In the past few months, many of you have contacted me to write an article about a Japanese knife. Others asked me to explain the difference between Japanese knives and how to choose them. But first of all, I want to thank you for your time to contact me.
So I decided to write this article on Japanese knives and not on Japanese survival knives because the majority of the comments I received were on Japanese kitchen knives. But do not worry, I would soon write on a Japanese ‘survival’ knife.
Without losing time, let’s get back to the heart of the matter. I completely agree with your comments that it is very difficult to spot and know how to choose a Japanese knife . Myself who loves knives from all horizons, I have had trouble in the past to spot myself. It is therefore with pleasure that I take my keyboard to give you a small summary on the different types of Japanese knife. This will make your choice easier.
Let’s start by quoting the most commonly used knives. These are the Santoku hocho knives, the ledeba bocho blades, the magnificent nakiri bocho and finally the tako hiki without forgetting ke Yanagi ba (sashimi slicers). And here you are almost expert in Japanese knives. I have already told you in one of my numerous articles. It is very easy to find yourself in knives if you know the basics. Let’s now try to list the categories of Japanese kitchen knife.
The categories of Japanese Kitchen Knife
In general, everyone agrees that there are two categories of Japanese knives. When I say two categories, I must point out that these are two categories of traditional Japanese knives. These categories are:
- The Honyaki knife
- The Kasumi knife
The difference between these two categories of knives is very simple. One knows a Honyaki knife from a Kasumi knife by the method used to forge the knife, but also by the material used.
As for Honyaki, this type of knife is made entirely from a single material. This material is chosen so that the knife is very rigid, so the manufacturer will choose a steel having a high carbon content.
As for the Kasumi knives, they are made with two distinct materials. The first is steel that will be rich in carbon and the second is soft iron. These two materials are therefore mixed together forged together. The manufacturing process of Kasumi is similar to that of traditional samurai swords. The finished product will look like San Mai blades.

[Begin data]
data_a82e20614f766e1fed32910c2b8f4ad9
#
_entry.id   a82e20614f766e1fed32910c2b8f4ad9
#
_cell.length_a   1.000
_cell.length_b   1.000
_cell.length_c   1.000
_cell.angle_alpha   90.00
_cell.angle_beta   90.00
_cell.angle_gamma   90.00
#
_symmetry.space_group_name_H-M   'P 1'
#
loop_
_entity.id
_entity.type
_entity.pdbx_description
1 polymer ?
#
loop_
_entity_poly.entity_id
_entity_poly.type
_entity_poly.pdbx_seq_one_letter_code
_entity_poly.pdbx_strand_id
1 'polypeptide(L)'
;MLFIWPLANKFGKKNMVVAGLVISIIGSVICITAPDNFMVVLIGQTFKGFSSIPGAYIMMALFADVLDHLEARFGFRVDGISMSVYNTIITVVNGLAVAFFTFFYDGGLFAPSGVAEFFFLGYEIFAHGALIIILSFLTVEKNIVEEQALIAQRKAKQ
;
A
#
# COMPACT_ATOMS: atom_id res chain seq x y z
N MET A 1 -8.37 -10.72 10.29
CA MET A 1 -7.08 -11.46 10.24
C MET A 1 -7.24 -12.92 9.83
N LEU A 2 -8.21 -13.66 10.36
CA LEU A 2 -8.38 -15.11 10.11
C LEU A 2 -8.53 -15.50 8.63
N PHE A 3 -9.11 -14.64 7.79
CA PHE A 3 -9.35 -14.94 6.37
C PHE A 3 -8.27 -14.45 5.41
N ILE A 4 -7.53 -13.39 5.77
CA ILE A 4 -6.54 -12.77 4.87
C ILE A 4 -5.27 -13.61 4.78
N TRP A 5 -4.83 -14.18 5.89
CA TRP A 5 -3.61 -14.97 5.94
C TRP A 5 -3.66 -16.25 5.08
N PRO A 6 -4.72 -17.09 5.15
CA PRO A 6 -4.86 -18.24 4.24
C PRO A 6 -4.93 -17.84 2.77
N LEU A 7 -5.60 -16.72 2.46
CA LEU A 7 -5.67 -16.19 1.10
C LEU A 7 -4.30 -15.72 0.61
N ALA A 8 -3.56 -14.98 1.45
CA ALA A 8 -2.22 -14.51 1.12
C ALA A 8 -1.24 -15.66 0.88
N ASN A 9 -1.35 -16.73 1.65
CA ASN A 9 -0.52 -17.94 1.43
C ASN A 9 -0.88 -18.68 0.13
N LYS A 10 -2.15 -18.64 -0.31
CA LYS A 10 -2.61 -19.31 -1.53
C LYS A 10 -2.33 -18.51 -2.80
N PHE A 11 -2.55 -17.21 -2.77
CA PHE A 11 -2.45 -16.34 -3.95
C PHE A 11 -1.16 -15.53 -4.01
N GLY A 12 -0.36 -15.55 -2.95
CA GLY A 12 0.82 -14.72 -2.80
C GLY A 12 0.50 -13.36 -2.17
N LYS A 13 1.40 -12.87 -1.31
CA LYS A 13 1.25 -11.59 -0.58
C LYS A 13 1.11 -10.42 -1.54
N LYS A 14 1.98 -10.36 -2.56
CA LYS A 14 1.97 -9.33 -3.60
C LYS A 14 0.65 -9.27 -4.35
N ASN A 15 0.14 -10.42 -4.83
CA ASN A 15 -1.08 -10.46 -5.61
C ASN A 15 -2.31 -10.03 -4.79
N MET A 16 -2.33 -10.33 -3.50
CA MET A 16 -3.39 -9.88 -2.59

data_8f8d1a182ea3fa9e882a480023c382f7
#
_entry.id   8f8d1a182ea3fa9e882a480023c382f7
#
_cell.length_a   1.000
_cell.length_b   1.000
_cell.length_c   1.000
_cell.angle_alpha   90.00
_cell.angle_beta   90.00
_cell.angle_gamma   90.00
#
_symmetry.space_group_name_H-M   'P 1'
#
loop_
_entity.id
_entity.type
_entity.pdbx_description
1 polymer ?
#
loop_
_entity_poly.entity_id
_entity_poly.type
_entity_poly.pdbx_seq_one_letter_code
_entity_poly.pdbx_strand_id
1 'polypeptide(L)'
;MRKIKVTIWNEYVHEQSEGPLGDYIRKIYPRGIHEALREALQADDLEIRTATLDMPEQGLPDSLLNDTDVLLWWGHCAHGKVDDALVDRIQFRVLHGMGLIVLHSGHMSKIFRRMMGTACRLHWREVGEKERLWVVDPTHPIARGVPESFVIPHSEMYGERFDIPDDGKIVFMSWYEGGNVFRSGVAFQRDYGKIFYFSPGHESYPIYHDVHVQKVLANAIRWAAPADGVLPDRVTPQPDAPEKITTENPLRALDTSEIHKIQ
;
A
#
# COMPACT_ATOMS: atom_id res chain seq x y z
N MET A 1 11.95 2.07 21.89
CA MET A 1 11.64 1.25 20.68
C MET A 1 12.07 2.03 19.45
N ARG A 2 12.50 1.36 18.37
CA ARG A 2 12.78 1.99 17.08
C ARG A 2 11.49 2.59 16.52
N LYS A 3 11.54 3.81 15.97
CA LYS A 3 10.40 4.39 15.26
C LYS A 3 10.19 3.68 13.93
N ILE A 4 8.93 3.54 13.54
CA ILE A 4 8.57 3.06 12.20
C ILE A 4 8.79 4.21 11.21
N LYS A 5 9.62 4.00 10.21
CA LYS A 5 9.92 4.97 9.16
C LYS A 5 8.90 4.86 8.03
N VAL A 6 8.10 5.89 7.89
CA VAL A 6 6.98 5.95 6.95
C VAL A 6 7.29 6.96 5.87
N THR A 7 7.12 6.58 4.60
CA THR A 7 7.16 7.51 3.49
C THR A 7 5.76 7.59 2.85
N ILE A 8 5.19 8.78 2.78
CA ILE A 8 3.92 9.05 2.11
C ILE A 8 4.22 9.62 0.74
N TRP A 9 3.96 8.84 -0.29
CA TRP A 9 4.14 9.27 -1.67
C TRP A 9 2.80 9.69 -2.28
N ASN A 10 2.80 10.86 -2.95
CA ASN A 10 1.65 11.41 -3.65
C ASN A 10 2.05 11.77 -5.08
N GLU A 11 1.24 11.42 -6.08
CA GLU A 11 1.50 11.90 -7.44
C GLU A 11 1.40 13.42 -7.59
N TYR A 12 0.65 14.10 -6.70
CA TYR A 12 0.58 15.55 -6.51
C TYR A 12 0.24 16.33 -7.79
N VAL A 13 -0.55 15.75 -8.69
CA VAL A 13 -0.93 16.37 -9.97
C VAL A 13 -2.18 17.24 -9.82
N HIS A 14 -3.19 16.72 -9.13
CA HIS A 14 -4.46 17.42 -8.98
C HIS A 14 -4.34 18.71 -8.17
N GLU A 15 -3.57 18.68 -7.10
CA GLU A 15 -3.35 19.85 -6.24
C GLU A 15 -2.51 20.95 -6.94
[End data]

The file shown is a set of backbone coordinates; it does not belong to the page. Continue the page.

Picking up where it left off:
Very strangely, the Kasumi are characterized by a blade edge made of Steel (thus blade tip very rigid and cutting). On the other hand, iron will be found for the body of the knife is its dorsal edge. The iron will give the blade flexibility. We will note that a Kasumi knife will be more difficult to maintain (subject to rust from the use of iron as material).
Let’s not forget that there are two types of Kasumi knives, the Hongasumi and the Damas. The Hongasumi knife is forged from very high carbon steel, while a Damascus knife will be made of multi-layer steel to improve their life and hardness (called Kirenaga – hardness and durability).
A design and philosophy of Japanese knife
Contrary to what we know in the West, the Japanese knives were designed with a well-established and very precise philosophy. Historically, these knives had only one sharp side (knife sharpened on one side only). The Japanese believed that the knives sharpened on only one side made it possible to obtain a better edge, therefore a better cut.
The Japanese also thought that a knife with only one sharp edge allowed a clean cut (straight cut). Also Japanese knives are largely sharpened for right-handers, with the right side of the slanted blade although the other side has no inclination. The angle chosen depended on the rank of the leader, for example a middle leader would have a knife with a 30 degree inclined edge but a professional knife like that of sushi chef had a 10 degree tilt.
These practices and the philosophy of mono-cutting are now virtually over. This began at the end of World War II, when the Japanese knife makers began to manufacture double-edged blades (beveling on both sides of the blade) and knives with a single cutting edge began to disappear.
So if you find a knife with only one sharp side, I strongly advise you to take it because there are not many on the market. On the other hand, if you want a double-edged knife, I would say that the best known is the Santoku, which is simply a Japanese adaptation of the French chef’s knife, the Gyuto knife.
Although the Japanese knives are now refined and sharpened on both sides, their blades will always be offered with a cutting edge at very acute angle. It is simply the Japanese style. The aim is to increase the cutting capacity of the knife.
Japanese philosophy pushes things even further. A large majority of Japanese professional cooks own two sets of knives. Nobody other than the chef can use these knives (formally forbid other cooks to use another chef’s knives!). If you think that kind of attitude is pushed, then you are not at the end of your troubles.
In Japan, many cooks even own two sets of knives. Why? It’s simple. The logic is that they use a set of knives once every two days. After using a knife, it is sharpened in the evening. Then it is left to rest for one day to remove the smells and flavors that have permeated it.
The chiefs also believe that by leaving the knife a day and a night without being used then its patina and its cutting will recover, but especially any taste of metallic that could be transmitted to the food will disappear.
In this article, we talked about the categories of the Japanese knife . We will continue to write articles about Japanese knives to give you tips, but we will also provide you reviews complete on the Japanese Survival Blades. So, see you soon in our next article on Japanese knives, we will discuss the different types of Japanese knives.
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